At a wedding on Saturday, I witnessed lots of pomp and ceremony that was unfamiliar to me. Here, the bride, groom, and wedding party are circling the table with the wedding cake before cutting it. I’m not sure of its significance, but they circled the table two or three times before actually cutting the cake. The bride and groom do feed each other cake, but first, demonstrating their deep cultural respect and deference to elders, they feed their parents.
My brother will be happy to see this one… 🙂 I tried the crickets (chongrit). When the rains start coming, the cricket’s burrows fill with water and they come above ground to find new homes. At night, Cambodians, mostly children, go cricket hunting. When they fill a bottle full of crickets, they fry them up with oil and salt (or sugar). This one was crunchy, and the spiky legs hurt my tongue a tad… but I found out that most Cambodians don’t eat the legs due to the spikes. I should have asked beforehand! 🙂 If you’re ever here during cricket season (haha), try one. Not half bad! A random Swiss tourist named Muriel took this photo. We ran into her all over this week!
Allyn and I went for a ride on the Mekong river near Kratie (we bumped into Muriel here as well- she’s the blonde in the video). We saw some endangered Irrawaddy dolphins up close! The boat driver said he usually sees one or two at a time, but we saw eight, swimming in two groups. These freshwater dolphins used to inhabit the Mekong river from headwaters to delta, but now, the stretch near Kratie is where the only remaining Irrawaddy dolphins live. The dolphins are dying out in part because they have been over-hunted and the soldiers in this historically war-torn region used them as target practice. There are only 80 Irrawaddy dolphins left, so the World Wildlife Fund and other environmental organizations are trying to educate the farmers and communities around the Mekong to preserve this specie.
Getting around Phnom Penh is fairly easy once you get the hang of it. There are three modes of public transportation. A cyclo is a like a backward tricycle that pushes a little cart. It’s similar to a rickshaw, except it pushes instead of pulls. These are dying out since motorized transportation is significantly faster. A moto is a motorcycle, and this is my preferred method of transport because it is economical and convenient. Moto-dopes (moto drivers) often carry two or three people on their motos. I’ve seen motos loaded down with lumber, chickens, and a myriad of other things since I arrived. Tuktuks (as shown in the video above) are motorcycles pulling a little cart on the back. This vehicle was created in Thailand and is becoming increasingly popular on the streets of Phnom Penh. The downside is that a tuktuk is slower and more expensive than a moto. If you have a larger group of people or a lot to carry, however, a tuktuk might be a wise choice. For example, Allyn, Kim, and I used a tuktuk to pick up my bag from the airport and to get around town during our cultural orientation. Hiring transport goes like this: I walk down the street looking back and forth. A moto-dope waves his hand and yells at me. I tell him a landmark near my destination (a market, temple, or monument) and ask his price. He gives me an inflated price. I give him a surprised face and cut his price in half. We haggle back and forth until we arrive at a good price. I pull on my helmet, hop on (sidesaddle, since straddling an unknown man is inappropriate), and we’re off!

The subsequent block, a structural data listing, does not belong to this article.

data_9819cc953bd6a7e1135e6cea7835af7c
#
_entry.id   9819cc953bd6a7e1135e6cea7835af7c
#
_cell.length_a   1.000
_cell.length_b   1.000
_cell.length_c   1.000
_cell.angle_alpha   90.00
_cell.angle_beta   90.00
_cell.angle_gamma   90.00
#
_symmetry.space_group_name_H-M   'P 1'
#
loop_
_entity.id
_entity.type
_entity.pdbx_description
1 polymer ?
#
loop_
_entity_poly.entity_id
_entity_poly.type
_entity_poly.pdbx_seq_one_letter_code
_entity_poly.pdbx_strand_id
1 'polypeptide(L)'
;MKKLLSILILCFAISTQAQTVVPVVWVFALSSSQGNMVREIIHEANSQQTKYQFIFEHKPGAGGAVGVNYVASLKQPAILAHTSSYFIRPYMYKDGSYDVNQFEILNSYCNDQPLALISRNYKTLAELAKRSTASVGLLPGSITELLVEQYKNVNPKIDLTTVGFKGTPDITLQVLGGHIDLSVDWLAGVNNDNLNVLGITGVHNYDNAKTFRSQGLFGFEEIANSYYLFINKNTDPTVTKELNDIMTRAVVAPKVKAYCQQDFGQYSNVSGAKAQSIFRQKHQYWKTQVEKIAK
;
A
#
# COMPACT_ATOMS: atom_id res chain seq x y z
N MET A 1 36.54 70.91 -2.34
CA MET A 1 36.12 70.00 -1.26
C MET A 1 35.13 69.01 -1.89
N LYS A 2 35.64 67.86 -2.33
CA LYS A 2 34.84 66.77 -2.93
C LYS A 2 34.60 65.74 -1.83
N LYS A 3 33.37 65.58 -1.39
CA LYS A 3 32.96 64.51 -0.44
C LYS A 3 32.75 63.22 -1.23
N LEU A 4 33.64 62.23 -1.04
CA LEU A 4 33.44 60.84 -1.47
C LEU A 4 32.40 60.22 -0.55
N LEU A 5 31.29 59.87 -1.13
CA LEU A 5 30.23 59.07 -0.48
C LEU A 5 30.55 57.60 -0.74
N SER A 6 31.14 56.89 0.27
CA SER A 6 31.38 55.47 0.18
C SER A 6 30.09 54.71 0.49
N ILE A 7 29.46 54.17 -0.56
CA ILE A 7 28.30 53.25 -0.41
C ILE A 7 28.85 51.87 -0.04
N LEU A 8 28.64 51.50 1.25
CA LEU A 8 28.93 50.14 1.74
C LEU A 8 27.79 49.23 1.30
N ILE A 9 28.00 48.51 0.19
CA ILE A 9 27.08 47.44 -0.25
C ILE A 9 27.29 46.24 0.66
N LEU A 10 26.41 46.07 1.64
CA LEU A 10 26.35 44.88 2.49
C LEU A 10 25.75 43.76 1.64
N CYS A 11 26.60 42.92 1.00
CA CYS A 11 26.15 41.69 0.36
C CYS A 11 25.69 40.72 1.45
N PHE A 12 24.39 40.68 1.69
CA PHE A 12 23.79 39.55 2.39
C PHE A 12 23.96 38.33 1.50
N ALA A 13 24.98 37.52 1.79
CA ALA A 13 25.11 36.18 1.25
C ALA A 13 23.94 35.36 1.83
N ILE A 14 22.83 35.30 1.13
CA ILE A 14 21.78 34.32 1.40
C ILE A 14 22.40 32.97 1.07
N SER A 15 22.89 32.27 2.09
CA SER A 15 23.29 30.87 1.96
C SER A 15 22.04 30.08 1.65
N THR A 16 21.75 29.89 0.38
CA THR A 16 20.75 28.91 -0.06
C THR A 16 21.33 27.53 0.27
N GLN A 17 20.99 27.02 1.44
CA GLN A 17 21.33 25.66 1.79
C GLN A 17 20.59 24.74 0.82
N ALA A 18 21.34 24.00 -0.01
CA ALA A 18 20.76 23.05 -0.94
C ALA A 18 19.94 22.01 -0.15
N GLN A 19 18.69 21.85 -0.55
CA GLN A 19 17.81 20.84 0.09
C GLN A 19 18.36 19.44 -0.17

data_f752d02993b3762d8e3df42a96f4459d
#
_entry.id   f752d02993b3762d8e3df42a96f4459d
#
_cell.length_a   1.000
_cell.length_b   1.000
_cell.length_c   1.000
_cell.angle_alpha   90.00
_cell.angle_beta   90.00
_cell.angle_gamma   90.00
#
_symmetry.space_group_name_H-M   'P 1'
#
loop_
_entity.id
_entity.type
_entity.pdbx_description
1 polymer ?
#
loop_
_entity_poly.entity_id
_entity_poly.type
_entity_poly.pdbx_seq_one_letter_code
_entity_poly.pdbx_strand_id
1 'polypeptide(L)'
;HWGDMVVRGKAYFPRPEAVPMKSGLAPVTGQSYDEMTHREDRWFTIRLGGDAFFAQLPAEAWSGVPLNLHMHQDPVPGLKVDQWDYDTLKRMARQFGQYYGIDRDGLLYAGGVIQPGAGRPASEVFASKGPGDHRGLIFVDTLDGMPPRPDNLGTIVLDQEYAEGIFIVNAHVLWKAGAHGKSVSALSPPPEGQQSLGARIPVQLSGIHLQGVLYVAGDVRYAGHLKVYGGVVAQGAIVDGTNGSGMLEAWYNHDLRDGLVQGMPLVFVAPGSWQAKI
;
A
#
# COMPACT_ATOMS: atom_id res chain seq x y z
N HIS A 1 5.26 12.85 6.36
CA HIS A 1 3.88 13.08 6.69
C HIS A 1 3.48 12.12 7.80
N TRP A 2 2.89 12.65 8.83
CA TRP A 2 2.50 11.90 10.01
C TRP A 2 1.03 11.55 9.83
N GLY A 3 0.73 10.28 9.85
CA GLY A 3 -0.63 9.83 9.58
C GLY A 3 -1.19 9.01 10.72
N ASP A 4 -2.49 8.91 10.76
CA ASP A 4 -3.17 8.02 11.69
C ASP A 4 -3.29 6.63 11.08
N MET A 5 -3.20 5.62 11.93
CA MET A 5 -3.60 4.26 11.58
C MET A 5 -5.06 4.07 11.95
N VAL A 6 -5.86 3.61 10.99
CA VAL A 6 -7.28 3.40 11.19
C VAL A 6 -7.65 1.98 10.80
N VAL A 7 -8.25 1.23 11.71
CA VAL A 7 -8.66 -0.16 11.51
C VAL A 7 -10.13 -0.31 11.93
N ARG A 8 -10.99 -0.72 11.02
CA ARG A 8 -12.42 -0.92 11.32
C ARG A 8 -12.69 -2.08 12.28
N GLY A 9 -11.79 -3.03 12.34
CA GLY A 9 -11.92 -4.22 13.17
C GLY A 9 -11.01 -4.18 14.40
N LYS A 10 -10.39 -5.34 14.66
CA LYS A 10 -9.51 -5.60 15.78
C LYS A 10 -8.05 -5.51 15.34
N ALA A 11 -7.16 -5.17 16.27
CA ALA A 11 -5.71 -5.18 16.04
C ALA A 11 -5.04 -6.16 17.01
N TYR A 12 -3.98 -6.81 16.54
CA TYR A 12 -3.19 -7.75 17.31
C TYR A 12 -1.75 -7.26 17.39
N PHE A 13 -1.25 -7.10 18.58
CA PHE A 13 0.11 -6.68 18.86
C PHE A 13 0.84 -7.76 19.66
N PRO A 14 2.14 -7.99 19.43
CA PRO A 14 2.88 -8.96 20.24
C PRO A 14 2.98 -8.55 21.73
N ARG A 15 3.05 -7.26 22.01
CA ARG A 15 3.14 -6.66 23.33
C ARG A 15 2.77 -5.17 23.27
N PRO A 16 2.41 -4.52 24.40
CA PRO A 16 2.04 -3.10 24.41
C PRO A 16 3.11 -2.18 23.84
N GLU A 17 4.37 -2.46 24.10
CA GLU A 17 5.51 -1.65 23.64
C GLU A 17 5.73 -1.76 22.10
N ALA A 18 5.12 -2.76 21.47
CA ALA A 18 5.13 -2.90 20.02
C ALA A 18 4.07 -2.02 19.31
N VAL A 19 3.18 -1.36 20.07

My roommate, Kim, had a modeling gig at a local restaurant on Friday. Haha… The expatriate community holds crazy events like this one, a trash fashion show, at restaurants on the weekends. Participants designed their outfits using recycled materials (aka- trash). Kim’s outfit, designed by her supervisor’s daughter, consisted of mosquito netting, old newspaper, and tissue paper. There were some wild outfits, including a dress made entirely of milk cartons that won first prize.
Here is the Cambodian money- Riel. All the bills are pictured (front and back)- 100, 500, 1,000, 5,000, and 10,000. I have not seen any coins yet. In Phnom Penh, US dollars are used as much as Riel, creating a nice cash flow that helps keep Cambodia’s economy stable. I use Riel for transportation and haggling in the market, but at grocery stores and most restaurants here in town, I use dollars. In the provinces outside of Phnom Penh, however, I use Riel primarily. The bills picture scenes from Cambodian life and famous monuments like the Independence Monument and Angkor Wat. The 5,000 and 10,000 bills picture the King Father, Norodom Sihanouk. He abdicated his throne several years ago because of his poor health, and his son, Norodom Sihamony is now the King.
Here I am with Bo, Thida, one of the Aunts, and Rosa at the wedding on Saturday afternoon. I came to the wedding in a dress shirt and Cambodian skirt without any makeup (as is my custom… haha), but my host (Bo) insisted that I needed to look more Cambodian. She gave me one of her dresses to wear and took me to a beauty parlor where she instructed them to do my hair and makeup in the Cambodian style. Obviously they did. Haha… I felt slightly ridiculous, which was partly due to my aversion to beauty parlors and partly due to the foundation that clearly did not match my skin tone… haha… After the transformation, everyone insisted I was so sa’at (beautiful). I just went with it… knowing fully that even with my Cambodian makeover this 5’8″ white giant would still stick out like a sore thumb in the throng of wedding revelers. The wedding and makeover was the most stretching experience of my time here so far!